On Monday, the local branch of Russia's state media regulator Rossvyazkomnadzor filed a lawsuit against Chernovik in Dagestan's Supreme Court, demanding that the weekly be closed for allegedly carrying "extremist" statements. The Rossvyazkomnadzor's lawsuit comes on top of an ongoing criminal case alleging Isayeva and four staffers engaged in extremism and incitement of hatred.
According to local press reports, Rossvyazkomnadzor said articles published in 2008 incited hatred of law enforcement agencies in the region. A first court hearing on the Rossvyazkomnadzor's claim is scheduled for Thursday; no court date has yet been scheduled in the criminal case.
Chernovik is often critical of regional police and the Federal Security Service operating in the region. Isayeva and her colleagues have contended that antiterrorist operations carried out by the two agencies had actually fueled the rise of militant Islam in the region.
"The attempt to silence one of the
few remaining independent voices in Russia's
turbulent North Caucasus region is deeply disturbing," said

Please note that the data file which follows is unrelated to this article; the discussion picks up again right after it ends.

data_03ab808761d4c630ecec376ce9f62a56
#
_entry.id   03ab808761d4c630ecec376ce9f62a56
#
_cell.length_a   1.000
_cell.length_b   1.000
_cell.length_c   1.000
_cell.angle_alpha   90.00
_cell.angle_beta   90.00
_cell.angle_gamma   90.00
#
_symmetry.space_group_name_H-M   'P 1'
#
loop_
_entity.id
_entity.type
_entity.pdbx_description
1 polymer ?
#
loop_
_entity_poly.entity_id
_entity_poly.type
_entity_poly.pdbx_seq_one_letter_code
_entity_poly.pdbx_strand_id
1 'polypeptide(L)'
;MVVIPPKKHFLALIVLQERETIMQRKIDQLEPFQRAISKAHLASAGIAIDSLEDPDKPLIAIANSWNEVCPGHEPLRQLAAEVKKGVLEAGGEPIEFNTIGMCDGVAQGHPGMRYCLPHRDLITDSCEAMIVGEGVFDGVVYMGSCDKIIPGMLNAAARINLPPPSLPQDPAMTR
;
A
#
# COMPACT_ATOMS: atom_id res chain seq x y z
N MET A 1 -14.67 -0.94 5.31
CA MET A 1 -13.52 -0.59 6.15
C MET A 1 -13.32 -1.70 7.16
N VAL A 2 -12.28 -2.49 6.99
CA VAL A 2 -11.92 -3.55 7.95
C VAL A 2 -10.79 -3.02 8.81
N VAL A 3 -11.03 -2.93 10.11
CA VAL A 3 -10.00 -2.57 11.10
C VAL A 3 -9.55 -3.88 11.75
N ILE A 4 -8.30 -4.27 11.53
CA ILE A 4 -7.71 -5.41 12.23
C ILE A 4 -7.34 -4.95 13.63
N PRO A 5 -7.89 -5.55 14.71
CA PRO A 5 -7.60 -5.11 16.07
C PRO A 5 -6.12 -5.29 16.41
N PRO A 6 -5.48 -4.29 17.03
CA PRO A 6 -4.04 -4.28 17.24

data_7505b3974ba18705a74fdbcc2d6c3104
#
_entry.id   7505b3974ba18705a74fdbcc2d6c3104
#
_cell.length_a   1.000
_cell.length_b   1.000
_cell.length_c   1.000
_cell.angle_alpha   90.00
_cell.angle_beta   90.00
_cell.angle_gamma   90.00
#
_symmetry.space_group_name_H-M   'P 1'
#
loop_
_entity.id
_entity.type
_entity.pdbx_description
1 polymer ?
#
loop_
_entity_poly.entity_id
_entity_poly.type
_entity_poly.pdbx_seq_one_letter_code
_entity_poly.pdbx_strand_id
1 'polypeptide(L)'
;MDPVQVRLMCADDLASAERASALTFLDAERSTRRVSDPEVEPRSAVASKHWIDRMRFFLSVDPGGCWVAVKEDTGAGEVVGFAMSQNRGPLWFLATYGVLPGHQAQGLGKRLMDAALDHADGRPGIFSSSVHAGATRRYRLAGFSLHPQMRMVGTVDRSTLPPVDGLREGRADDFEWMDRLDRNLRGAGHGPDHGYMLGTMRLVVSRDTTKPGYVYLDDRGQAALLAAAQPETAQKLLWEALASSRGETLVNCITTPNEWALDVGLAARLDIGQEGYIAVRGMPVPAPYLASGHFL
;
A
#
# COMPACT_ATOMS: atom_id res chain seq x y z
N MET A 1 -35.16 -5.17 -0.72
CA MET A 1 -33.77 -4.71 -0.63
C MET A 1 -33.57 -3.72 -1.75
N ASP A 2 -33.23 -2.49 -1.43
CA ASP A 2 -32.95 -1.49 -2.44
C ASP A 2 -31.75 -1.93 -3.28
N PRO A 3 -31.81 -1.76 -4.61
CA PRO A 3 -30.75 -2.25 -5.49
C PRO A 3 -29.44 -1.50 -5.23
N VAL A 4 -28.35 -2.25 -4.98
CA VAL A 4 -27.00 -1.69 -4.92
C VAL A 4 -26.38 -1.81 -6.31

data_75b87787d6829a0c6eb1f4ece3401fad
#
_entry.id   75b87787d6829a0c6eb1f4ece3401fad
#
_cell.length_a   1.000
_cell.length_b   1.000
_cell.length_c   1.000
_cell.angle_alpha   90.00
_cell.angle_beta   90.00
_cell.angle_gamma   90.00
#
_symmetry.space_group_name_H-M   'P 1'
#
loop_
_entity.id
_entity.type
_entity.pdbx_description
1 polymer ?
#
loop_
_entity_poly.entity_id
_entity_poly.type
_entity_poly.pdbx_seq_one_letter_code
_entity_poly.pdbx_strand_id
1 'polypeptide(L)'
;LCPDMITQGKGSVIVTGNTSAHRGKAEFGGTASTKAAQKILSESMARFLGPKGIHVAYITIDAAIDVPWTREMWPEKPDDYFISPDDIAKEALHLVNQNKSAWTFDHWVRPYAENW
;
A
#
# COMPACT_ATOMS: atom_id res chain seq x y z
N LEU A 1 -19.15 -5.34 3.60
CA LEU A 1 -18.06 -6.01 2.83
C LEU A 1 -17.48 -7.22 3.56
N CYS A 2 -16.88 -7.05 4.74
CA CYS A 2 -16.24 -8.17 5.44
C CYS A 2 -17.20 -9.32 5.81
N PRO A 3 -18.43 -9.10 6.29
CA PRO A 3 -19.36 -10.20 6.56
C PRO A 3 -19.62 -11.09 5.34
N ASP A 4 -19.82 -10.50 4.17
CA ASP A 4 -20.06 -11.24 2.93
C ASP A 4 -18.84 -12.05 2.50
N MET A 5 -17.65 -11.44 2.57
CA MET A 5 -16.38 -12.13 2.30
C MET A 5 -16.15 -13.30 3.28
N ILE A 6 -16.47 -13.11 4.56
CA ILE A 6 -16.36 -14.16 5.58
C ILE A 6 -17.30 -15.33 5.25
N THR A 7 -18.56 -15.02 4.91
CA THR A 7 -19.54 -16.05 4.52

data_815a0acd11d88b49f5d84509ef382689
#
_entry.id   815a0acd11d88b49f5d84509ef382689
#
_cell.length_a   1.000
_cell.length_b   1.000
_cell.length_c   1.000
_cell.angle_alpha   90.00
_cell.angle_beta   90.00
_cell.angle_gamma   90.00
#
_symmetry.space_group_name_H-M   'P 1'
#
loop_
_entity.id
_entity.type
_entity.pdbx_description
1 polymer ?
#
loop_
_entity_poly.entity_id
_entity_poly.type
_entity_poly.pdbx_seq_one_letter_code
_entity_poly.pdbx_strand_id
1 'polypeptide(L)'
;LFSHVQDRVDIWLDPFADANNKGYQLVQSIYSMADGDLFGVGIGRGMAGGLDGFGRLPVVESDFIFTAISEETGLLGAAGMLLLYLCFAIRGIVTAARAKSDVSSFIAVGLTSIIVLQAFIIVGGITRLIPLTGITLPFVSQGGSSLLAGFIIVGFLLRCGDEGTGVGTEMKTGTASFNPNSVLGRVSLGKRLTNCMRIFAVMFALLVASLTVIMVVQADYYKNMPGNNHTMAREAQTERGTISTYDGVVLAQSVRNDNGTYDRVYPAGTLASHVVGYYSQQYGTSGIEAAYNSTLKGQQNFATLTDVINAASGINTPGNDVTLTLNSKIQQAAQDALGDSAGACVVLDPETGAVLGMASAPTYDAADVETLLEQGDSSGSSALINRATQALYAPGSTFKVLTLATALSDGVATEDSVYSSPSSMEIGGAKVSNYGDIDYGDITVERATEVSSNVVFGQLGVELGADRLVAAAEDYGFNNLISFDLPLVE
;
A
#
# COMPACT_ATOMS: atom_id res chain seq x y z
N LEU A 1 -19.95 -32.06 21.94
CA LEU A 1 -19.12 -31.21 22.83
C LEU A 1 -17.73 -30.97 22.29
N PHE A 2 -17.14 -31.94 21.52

Isayeva told CPJ that regional law enforcement officials, whom she and her colleagues continue to criticize, want to shutter her paper by any means. Rossvyazkomnadzor regulators "filed this claim as an alternative option in case they won't be able to convict us in a criminal court," Isayeva said.
July 2008, regional prosecutors opened an investigation into alleged
extremism and incitement of hatred toward police as a social group. State investigators
who looked into Chernovik's content concluded
that the paper carries "statements directed at the formation and maintenance of
a negative social stereotype of representatives of the law enforcement
structures." A criminal case within the broad framework of the extremism law was
then opened against Isayeva and four of her colleagues.
According to the independent Moscow-based organization Sova, which monitors acts of nationalism and xenophobia in Russia, Chernovik's publications do not contain any traits of extremism or calls to violence.